· 2 min read · Features

Preparing for the closure of childcare vouchers


The closure of childcare vouchers to new entrants in April 2018 marks a significant change to financial support for working parents

The childcare voucher scheme enables employees to sacrifice up to £243 per month in exchange for childcare vouchers, which can be used to pay for any form of registered childcare (including breakfast and afterschool clubs, holiday schemes, childminders and day nurseries). The amount sacrificed is exempt from tax and National Insurance Contributions (NICs) resulting in employees saving up to £933 per year, per parent (£1,866 per household). Employers are also exempt from NICs on the amount sacrificed by each employee, reducing their payroll costs.

What is changing?

The deadline for parents to join the childcare voucher scheme is 5 April. To join parents must have made a salary sacrifice before that date – it is not enough to express an interest or request to join. Many employers will finalise their payroll a month in advance, meaning that employers have a limited window in which to register eligible employees to their scheme.

Employers and employees who are already registered will not be affected, unless an employee were to switch employer (in which case they will be treated as having left the scheme). Post-April the government proposes parents use the new tax-free childcare scheme to help with the cost of registered childcare. While tax-free childcare will benefit some parents, those who would be better off on childcare vouchers run the risk of losing out if they do not act now.

HR professionals can future-proof their employees’ eligibility by supporting them to enrol in childcare vouchers by sacrificing as little as £1 from their pay to join the scheme.

Top five tips to prepare for these changes

1. If you do not yet offer a childcare voucher scheme take action now.

Once the childcare voucher scheme closes to new entrants only employers who already offer the scheme will be able to continue doing so. Employers wishing to offer childcare vouchers need to have their scheme in place as soon as possible so employees can join ahead of the April cut-off point.

2. If you already offer childcare vouchers tell your staff about these changes, and communicate details of your childcare voucher scheme to them.

The more staff you have who are benefiting from childcare vouchers, the greater the saving to you through reduced employer’s NICs. When the childcare voucher scheme closes to new entrants you will not be able to accept new employees on to it. Employers should inform staff of the changes now, so that there is time for those wishing to use childcare vouchers to join the scheme and make a salary sacrifice before it closes.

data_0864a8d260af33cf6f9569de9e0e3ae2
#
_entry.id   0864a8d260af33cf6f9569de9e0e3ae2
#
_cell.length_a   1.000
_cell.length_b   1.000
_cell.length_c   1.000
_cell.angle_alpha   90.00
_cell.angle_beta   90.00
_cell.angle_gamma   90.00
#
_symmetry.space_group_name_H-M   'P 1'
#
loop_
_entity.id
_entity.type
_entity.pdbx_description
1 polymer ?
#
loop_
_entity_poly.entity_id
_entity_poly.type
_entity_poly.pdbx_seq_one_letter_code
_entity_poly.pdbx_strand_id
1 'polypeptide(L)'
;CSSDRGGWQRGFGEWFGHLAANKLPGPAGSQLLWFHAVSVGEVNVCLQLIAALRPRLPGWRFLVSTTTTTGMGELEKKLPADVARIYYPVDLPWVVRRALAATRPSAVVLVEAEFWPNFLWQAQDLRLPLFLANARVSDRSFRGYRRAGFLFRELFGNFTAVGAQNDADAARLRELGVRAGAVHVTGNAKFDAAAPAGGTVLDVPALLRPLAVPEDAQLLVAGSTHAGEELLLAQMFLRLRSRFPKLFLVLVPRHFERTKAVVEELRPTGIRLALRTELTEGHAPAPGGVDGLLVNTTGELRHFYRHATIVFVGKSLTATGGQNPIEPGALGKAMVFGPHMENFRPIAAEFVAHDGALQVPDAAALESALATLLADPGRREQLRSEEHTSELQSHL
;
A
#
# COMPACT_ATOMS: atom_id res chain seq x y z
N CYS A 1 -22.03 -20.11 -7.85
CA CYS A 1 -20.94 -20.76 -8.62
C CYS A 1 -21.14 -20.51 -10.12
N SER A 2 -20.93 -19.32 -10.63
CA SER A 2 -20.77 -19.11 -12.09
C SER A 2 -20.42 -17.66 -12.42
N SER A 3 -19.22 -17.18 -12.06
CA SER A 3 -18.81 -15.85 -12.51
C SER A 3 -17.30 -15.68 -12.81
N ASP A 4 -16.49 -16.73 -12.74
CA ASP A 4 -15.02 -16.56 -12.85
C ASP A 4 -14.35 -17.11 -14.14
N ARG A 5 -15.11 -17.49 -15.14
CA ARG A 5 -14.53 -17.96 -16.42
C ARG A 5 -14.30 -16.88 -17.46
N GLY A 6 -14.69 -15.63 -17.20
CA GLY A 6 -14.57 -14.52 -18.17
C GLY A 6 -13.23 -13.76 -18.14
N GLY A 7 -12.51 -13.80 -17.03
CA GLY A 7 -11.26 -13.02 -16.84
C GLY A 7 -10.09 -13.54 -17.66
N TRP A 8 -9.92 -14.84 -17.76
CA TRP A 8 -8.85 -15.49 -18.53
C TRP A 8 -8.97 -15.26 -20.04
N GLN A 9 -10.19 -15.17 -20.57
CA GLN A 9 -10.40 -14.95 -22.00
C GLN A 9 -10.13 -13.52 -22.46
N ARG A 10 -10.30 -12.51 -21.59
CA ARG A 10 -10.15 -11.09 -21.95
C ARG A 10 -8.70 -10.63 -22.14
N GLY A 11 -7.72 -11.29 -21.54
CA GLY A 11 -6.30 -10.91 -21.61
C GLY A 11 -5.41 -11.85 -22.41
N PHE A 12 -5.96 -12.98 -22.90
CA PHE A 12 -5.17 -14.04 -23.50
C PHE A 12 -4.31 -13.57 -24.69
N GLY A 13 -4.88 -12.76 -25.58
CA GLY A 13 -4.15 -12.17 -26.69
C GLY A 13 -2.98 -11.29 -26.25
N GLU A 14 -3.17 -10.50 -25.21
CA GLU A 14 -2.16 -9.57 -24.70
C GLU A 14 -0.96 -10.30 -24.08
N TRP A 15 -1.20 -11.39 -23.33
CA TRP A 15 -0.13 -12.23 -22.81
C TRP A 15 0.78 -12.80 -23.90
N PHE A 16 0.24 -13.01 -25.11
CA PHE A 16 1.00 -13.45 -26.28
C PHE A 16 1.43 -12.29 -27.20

3. Ensure staff who want to use childcare vouchers have salary sacrificed before the end of this tax year.

You may have staff who do not realise they could benefit from childcare vouchers; for example parents paying for afterschool or breakfast clubs for older children.

Parents can join a childcare voucher scheme from when their child is born. Employees cannot salary sacrifice below the equivalent of the National Living/Minimum Wage. An employee on statutory maternity pay could use a keeping in touch day, or a day’s annual leave, to sacrifice a small amount to join the scheme, giving them options on returning to work.

4. Ensure staff who have opted out of childcare vouchers temporarily make at least one salary sacrifice in each 52-week period to remain in the scheme.

Staff who were members of the scheme but opted out temporarily can only remain if they make at least one salary sacrifice payment within each 52-week period.

5. Update employment contracts, staff handbooks or terms and conditions.

Once the scheme closes new staff will be unable to join, even if they previously received childcare vouchers through another employer. Existing staff who are already members can remain in the scheme and benefit for as long as they are eligible. As the government has decided to make this change the employer should not be at risk of perceived discrimination – as long as those who are still eligible to use the scheme can do so.

Aoife Hamilton is policy and information manager at Employers For Childcare